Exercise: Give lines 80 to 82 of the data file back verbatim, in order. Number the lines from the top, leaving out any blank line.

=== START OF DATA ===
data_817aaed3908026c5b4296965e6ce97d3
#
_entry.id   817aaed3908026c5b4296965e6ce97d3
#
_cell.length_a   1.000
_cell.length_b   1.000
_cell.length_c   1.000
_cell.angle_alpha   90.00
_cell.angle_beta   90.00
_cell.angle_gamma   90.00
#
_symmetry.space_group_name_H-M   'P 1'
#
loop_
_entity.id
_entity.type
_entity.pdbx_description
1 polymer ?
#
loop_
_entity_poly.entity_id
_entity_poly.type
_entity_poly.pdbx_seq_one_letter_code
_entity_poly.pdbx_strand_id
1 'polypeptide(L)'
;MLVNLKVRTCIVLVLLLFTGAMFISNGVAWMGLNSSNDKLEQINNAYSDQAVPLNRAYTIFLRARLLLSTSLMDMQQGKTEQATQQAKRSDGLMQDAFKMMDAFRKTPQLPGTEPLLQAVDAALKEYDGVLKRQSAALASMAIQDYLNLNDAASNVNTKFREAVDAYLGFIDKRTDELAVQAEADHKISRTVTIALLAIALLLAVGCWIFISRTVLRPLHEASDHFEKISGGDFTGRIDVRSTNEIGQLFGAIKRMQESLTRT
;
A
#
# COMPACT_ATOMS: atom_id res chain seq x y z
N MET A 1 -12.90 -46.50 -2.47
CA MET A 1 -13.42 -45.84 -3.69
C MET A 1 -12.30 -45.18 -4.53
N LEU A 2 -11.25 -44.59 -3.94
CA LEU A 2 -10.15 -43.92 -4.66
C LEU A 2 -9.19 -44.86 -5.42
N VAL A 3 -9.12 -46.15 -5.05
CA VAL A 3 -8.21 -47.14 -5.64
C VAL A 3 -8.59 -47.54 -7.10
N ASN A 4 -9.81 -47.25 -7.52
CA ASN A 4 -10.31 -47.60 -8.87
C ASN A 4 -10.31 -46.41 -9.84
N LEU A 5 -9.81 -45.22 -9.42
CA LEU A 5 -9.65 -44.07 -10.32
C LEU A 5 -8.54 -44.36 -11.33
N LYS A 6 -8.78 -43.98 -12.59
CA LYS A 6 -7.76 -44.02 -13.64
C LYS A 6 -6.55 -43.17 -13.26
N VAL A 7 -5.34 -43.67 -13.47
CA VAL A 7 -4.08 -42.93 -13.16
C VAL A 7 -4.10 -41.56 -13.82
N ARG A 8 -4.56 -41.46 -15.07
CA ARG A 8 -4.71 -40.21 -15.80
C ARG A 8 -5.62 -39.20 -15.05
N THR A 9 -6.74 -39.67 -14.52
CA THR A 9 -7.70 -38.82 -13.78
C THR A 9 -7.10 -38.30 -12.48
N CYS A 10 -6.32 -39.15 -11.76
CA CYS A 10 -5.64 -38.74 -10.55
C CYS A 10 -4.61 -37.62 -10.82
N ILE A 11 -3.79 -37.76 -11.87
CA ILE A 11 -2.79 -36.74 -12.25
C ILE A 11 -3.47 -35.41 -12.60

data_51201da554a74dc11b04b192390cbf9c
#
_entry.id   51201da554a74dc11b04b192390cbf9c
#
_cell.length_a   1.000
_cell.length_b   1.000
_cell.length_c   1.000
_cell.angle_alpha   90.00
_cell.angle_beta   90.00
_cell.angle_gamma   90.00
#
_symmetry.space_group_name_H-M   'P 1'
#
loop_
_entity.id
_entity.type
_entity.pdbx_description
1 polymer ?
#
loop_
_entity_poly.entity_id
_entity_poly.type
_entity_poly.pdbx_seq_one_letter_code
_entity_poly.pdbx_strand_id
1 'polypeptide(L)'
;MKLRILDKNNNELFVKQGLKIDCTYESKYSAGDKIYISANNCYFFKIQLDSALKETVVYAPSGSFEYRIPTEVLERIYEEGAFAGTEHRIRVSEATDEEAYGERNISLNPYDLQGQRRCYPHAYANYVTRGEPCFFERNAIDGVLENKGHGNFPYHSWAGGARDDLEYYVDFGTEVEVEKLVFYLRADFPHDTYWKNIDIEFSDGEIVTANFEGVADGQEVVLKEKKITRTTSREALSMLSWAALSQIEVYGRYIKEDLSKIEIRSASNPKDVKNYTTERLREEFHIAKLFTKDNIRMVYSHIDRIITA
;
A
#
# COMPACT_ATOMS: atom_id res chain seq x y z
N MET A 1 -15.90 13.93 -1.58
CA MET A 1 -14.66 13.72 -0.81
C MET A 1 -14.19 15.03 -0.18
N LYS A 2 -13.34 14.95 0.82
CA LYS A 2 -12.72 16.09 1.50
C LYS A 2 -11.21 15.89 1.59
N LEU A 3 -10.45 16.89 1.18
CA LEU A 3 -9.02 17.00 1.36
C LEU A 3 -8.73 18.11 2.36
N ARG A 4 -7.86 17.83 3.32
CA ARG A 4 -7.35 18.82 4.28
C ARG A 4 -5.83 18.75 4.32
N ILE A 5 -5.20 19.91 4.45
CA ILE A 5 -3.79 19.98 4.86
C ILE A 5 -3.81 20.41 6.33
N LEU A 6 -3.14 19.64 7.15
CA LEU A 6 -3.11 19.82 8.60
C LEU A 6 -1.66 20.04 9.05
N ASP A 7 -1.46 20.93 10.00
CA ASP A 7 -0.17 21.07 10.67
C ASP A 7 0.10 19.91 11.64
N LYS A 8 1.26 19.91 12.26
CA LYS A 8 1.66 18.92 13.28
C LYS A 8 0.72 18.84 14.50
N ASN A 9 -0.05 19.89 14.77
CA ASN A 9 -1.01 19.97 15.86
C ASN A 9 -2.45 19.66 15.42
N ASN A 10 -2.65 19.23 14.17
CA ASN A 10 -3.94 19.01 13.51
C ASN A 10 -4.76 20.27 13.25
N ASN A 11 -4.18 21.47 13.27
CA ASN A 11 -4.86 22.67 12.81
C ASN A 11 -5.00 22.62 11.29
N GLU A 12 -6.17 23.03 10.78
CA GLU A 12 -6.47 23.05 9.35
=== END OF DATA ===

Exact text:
_entity.pdbx_description
1 polymer ?
#